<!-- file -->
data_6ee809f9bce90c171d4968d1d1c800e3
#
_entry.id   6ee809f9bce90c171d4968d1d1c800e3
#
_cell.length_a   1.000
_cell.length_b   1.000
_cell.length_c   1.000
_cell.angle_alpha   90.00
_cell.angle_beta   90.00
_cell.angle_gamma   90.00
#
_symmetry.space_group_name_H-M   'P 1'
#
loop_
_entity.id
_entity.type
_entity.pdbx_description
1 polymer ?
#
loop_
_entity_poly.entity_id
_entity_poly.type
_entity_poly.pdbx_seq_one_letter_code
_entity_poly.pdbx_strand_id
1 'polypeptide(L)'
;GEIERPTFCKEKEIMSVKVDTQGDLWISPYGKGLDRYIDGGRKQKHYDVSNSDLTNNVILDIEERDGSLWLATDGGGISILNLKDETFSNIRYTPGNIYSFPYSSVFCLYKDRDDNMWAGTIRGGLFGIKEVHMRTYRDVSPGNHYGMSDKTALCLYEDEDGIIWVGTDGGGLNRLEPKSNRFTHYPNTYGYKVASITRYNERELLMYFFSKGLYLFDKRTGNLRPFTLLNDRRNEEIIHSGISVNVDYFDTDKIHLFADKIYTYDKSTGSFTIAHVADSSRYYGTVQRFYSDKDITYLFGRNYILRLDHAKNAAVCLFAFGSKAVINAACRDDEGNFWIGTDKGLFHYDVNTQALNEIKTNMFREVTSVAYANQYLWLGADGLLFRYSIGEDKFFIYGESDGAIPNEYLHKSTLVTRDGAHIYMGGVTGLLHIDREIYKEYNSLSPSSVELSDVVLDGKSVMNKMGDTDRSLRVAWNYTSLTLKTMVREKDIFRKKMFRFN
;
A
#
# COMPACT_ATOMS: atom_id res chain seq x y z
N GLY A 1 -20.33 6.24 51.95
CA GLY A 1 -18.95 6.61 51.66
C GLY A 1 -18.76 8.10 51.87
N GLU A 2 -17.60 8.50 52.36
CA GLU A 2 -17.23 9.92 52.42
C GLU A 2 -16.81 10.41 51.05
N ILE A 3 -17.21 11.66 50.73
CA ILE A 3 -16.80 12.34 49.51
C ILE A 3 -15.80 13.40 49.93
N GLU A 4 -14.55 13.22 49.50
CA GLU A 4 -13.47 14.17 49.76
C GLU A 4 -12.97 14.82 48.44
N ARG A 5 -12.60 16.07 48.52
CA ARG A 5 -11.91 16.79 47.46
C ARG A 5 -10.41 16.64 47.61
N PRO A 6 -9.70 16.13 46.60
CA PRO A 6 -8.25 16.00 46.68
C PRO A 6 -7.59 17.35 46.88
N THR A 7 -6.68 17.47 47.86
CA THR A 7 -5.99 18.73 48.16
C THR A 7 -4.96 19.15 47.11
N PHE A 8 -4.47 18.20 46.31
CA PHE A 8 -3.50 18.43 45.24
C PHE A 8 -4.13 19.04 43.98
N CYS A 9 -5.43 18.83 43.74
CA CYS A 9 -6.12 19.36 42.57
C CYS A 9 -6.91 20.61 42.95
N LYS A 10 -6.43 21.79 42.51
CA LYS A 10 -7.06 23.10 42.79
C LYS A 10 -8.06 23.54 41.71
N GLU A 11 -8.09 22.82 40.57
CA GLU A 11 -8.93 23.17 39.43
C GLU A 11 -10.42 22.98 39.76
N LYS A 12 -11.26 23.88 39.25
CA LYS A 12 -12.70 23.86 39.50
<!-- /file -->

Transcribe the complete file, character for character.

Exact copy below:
data_6ee809f9bce90c171d4968d1d1c800e3
#
_entry.id   6ee809f9bce90c171d4968d1d1c800e3
#
_cell.length_a   1.000
_cell.length_b   1.000
_cell.length_c   1.000
_cell.angle_alpha   90.00
_cell.angle_beta   90.00
_cell.angle_gamma   90.00
#
_symmetry.space_group_name_H-M   'P 1'
#
loop_
_entity.id
_entity.type
_entity.pdbx_description
1 polymer ?
#
loop_
_entity_poly.entity_id
_entity_poly.type
_entity_poly.pdbx_seq_one_letter_code
_entity_poly.pdbx_strand_id
1 'polypeptide(L)'
;GEIERPTFCKEKEIMSVKVDTQGDLWISPYGKGLDRYIDGGRKQKHYDVSNSDLTNNVILDIEERDGSLWLATDGGGISILNLKDETFSNIRYTPGNIYSFPYSSVFCLYKDRDDNMWAGTIRGGLFGIKEVHMRTYRDVSPGNHYGMSDKTALCLYEDEDGIIWVGTDGGGLNRLEPKSNRFTHYPNTYGYKVASITRYNERELLMYFFSKGLYLFDKRTGNLRPFTLLNDRRNEEIIHSGISVNVDYFDTDKIHLFADKIYTYDKSTGSFTIAHVADSSRYYGTVQRFYSDKDITYLFGRNYILRLDHAKNAAVCLFAFGSKAVINAACRDDEGNFWIGTDKGLFHYDVNTQALNEIKTNMFREVTSVAYANQYLWLGADGLLFRYSIGEDKFFIYGESDGAIPNEYLHKSTLVTRDGAHIYMGGVTGLLHIDREIYKEYNSLSPSSVELSDVVLDGKSVMNKMGDTDRSLRVAWNYTSLTLKTMVREKDIFRKKMFRFN
;
A
#
# COMPACT_ATOMS: atom_id res chain seq x y z
N GLY A 1 -20.33 6.24 51.95
CA GLY A 1 -18.95 6.61 51.66
C GLY A 1 -18.76 8.10 51.87
N GLU A 2 -17.60 8.50 52.36
CA GLU A 2 -17.23 9.92 52.42
C GLU A 2 -16.81 10.41 51.05
N ILE A 3 -17.21 11.66 50.73
CA ILE A 3 -16.80 12.34 49.51
C ILE A 3 -15.80 13.40 49.93
N GLU A 4 -14.55 13.22 49.50
CA GLU A 4 -13.47 14.17 49.76
C GLU A 4 -12.97 14.82 48.44
N ARG A 5 -12.60 16.07 48.52
CA ARG A 5 -11.91 16.79 47.46
C ARG A 5 -10.41 16.64 47.61
N PRO A 6 -9.70 16.13 46.60
CA PRO A 6 -8.25 16.00 46.68
C PRO A 6 -7.59 17.35 46.88
N THR A 7 -6.68 17.47 47.86
CA THR A 7 -5.99 18.73 48.16
C THR A 7 -4.96 19.15 47.11
N PHE A 8 -4.47 18.20 46.31
CA PHE A 8 -3.50 18.43 45.24
C PHE A 8 -4.13 19.04 43.98
N CYS A 9 -5.43 18.83 43.74
CA CYS A 9 -6.12 19.36 42.57
C CYS A 9 -6.91 20.61 42.95
N LYS A 10 -6.43 21.79 42.51
CA LYS A 10 -7.06 23.10 42.79
C LYS A 10 -8.06 23.54 41.71
N GLU A 11 -8.09 22.82 40.57
CA GLU A 11 -8.93 23.17 39.43
C GLU A 11 -10.42 22.98 39.76
N LYS A 12 -11.26 23.88 39.25
CA LYS A 12 -12.70 23.86 39.50